Thursday, February 19, 2009

sea grapes

They don't do well in frost so it's a good thing Sea Grape Plants live in the tropics. Also known as Coccoloba uvifera, Sea Grapes prosper as shrubs or trees, mostly along shorelines. Their salt tolerant roots reach down into the sand and soil where, in return for the nutrients they need, they hold the earth together, saving it from being washed out to the bottom of the deep blue sea.
. . .Sounds like a good trade.

The leaves on a Sea Grape Plant grow as large as a grown man's hand (or at least a sandwich plate) and offer shelter and shade from the direct sun, where they love to live, for the critters and crabs that call their lower branches home.

When summer comes, Sea Grape Plants bear their fruit. Once they're red and ripe, Sea Grapes are tasty little buggers. The pits are pretty big and so there's not a lot of meat on them but if you got a healthy handful of them, I guess you could call it a free lunch.
The trouble for humans though, is that laughing gulls, iguana and, I've heard, turtles too are out and about earlier in the morning than we are so they get at the fruit first. They eat the fruit and spit the pits, poop minerals back into the planet and propagate new Sea Grape Plants.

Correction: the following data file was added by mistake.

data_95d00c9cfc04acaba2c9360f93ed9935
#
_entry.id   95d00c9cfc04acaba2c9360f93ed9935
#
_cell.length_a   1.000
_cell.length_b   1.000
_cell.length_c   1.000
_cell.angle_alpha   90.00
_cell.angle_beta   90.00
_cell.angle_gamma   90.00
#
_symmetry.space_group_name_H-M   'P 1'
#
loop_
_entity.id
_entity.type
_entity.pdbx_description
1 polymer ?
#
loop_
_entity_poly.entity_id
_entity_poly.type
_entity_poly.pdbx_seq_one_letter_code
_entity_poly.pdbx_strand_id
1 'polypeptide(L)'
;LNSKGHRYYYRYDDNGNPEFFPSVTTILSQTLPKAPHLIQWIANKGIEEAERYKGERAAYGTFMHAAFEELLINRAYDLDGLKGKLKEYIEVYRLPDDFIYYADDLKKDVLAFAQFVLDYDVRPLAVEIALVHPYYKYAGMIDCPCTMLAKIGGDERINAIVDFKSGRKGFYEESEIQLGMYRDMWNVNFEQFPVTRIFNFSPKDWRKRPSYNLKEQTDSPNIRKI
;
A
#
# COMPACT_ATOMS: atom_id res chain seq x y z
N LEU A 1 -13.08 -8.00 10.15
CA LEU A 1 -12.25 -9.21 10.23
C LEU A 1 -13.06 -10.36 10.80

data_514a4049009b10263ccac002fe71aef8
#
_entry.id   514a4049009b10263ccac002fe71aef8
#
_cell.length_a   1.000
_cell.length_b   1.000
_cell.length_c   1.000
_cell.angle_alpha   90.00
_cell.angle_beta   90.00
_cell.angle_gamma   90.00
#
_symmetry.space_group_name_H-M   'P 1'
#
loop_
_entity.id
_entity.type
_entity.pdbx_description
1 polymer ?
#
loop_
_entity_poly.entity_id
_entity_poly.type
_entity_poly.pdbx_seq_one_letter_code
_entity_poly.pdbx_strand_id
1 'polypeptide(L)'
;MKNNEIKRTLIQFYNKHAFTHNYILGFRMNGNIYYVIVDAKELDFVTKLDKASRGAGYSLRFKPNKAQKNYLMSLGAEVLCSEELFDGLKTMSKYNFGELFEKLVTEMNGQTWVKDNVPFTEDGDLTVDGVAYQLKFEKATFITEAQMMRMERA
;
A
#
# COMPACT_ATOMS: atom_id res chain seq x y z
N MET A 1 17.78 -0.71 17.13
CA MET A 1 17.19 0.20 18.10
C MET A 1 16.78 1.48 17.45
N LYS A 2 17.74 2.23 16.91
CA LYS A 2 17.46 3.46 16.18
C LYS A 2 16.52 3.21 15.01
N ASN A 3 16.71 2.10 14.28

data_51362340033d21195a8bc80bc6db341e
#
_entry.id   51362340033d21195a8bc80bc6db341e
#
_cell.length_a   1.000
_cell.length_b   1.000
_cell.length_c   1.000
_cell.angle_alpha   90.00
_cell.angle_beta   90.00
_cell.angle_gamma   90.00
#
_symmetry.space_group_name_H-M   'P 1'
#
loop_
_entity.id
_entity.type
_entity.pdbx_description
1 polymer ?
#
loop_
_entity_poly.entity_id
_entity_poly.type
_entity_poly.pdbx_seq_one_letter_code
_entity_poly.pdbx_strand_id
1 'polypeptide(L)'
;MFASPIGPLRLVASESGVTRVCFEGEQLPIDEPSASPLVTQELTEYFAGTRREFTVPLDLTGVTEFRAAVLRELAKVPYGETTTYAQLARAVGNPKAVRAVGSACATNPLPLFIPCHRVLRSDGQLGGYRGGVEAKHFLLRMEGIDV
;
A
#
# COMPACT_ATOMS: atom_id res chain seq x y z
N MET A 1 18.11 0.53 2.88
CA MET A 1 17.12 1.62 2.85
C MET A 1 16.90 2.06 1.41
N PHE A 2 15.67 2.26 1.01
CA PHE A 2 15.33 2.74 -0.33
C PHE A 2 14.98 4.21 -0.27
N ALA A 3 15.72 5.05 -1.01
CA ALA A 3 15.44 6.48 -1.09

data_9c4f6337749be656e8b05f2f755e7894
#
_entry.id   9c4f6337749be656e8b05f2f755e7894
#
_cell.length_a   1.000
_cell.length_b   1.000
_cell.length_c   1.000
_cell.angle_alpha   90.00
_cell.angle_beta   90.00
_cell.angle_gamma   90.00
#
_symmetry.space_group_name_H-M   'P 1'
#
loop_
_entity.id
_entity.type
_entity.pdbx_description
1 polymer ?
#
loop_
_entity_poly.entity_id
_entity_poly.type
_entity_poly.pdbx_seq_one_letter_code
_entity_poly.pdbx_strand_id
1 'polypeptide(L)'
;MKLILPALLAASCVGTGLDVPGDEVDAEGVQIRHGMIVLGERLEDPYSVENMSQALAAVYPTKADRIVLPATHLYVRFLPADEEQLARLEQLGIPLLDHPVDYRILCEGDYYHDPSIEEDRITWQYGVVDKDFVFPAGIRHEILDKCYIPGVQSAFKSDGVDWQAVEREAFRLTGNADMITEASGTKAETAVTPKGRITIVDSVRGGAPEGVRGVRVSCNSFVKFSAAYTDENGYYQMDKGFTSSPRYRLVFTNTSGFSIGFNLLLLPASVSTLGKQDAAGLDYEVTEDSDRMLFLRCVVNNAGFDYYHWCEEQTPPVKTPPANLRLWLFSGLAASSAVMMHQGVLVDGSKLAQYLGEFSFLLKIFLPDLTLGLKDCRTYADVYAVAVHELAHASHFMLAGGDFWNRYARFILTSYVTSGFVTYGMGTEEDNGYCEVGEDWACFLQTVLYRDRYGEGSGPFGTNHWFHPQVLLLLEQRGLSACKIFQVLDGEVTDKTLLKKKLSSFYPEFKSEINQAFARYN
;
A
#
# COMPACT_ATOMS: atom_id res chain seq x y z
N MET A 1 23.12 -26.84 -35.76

. . .Hmmm, another good trade

But if you could harvest a bushel bucket of red ripe Sea Grapes, you'd be, in a small way, pruning the plant and encouraging it's new growth. In return, you might mash Sea Grapes into jelly, relish or, because they ferment so quickly, even cheap red wine. (I kid you not, I've seen a few recipes)
. . .So, still another good trade.

Sea Grapes. . .
Another simple but elegant example of the inter-connected-ness of all life forms.

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